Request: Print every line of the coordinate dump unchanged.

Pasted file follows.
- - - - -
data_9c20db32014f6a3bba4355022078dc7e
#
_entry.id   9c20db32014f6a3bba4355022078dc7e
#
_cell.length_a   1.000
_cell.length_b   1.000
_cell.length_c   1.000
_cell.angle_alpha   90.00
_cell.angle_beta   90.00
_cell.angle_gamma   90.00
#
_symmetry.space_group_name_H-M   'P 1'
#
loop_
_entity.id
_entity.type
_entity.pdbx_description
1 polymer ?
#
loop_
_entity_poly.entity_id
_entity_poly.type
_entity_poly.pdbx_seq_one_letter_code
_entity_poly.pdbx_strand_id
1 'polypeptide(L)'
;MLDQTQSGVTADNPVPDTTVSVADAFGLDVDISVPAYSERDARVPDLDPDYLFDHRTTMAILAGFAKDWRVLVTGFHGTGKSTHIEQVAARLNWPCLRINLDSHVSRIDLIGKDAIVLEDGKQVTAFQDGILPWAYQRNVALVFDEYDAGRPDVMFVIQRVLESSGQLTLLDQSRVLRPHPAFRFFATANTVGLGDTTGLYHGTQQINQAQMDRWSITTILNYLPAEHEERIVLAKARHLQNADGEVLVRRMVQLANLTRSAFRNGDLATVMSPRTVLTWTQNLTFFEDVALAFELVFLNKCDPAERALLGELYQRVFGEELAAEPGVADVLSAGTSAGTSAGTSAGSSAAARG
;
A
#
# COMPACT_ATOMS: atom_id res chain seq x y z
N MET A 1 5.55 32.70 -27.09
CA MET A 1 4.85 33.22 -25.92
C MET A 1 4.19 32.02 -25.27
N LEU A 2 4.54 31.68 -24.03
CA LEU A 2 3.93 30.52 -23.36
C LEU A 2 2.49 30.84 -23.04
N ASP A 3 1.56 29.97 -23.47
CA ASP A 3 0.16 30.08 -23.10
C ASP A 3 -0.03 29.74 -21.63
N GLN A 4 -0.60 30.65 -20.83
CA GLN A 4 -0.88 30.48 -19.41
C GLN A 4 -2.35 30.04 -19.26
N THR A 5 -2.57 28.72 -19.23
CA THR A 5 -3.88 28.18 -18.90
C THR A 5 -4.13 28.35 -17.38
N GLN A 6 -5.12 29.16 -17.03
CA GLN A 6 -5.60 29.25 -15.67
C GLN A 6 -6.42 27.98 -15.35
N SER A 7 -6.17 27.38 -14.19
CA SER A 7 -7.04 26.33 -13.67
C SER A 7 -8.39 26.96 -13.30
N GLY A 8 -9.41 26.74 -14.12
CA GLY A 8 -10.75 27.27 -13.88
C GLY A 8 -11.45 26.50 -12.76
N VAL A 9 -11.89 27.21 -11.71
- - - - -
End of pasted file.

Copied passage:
data_9c20db32014f6a3bba4355022078dc7e
#
_entry.id   9c20db32014f6a3bba4355022078dc7e
#
_cell.length_a   1.000
_cell.length_b   1.000
_cell.length_c   1.000
_cell.angle_alpha   90.00
_cell.angle_beta   90.00
_cell.angle_gamma   90.00
#
_symmetry.space_group_name_H-M   'P 1'
#
loop_
_entity.id
_entity.type
_entity.pdbx_description
1 polymer ?
#
loop_
_entity_poly.entity_id
_entity_poly.type
_entity_poly.pdbx_seq_one_letter_code
_entity_poly.pdbx_strand_id
1 'polypeptide(L)'
;MLDQTQSGVTADNPVPDTTVSVADAFGLDVDISVPAYSERDARVPDLDPDYLFDHRTTMAILAGFAKDWRVLVTGFHGTGKSTHIEQVAARLNWPCLRINLDSHVSRIDLIGKDAIVLEDGKQVTAFQDGILPWAYQRNVALVFDEYDAGRPDVMFVIQRVLESSGQLTLLDQSRVLRPHPAFRFFATANTVGLGDTTGLYHGTQQINQAQMDRWSITTILNYLPAEHEERIVLAKARHLQNADGEVLVRRMVQLANLTRSAFRNGDLATVMSPRTVLTWTQNLTFFEDVALAFELVFLNKCDPAERALLGELYQRVFGEELAAEPGVADVLSAGTSAGTSAGTSAGSSAAARG
;
A
#
# COMPACT_ATOMS: atom_id res chain seq x y z
N MET A 1 5.55 32.70 -27.09
CA MET A 1 4.85 33.22 -25.92
C MET A 1 4.19 32.02 -25.27
N LEU A 2 4.54 31.68 -24.03
CA LEU A 2 3.93 30.52 -23.36
C LEU A 2 2.49 30.84 -23.04
N ASP A 3 1.56 29.97 -23.47
CA ASP A 3 0.16 30.08 -23.10
C ASP A 3 -0.03 29.74 -21.63
N GLN A 4 -0.60 30.65 -20.83
CA GLN A 4 -0.88 30.48 -19.41
C GLN A 4 -2.35 30.04 -19.26
N THR A 5 -2.57 28.72 -19.23
CA THR A 5 -3.88 28.18 -18.90
C THR A 5 -4.13 28.35 -17.38
N GLN A 6 -5.12 29.16 -17.03
CA GLN A 6 -5.60 29.25 -15.67
C GLN A 6 -6.42 27.98 -15.35
N SER A 7 -6.17 27.38 -14.19
CA SER A 7 -7.04 26.33 -13.67
C SER A 7 -8.39 26.96 -13.30
N GLY A 8 -9.41 26.74 -14.12
CA GLY A 8 -10.75 27.27 -13.88
C GLY A 8 -11.45 26.50 -12.76
N VAL A 9 -11.89 27.21 -11.71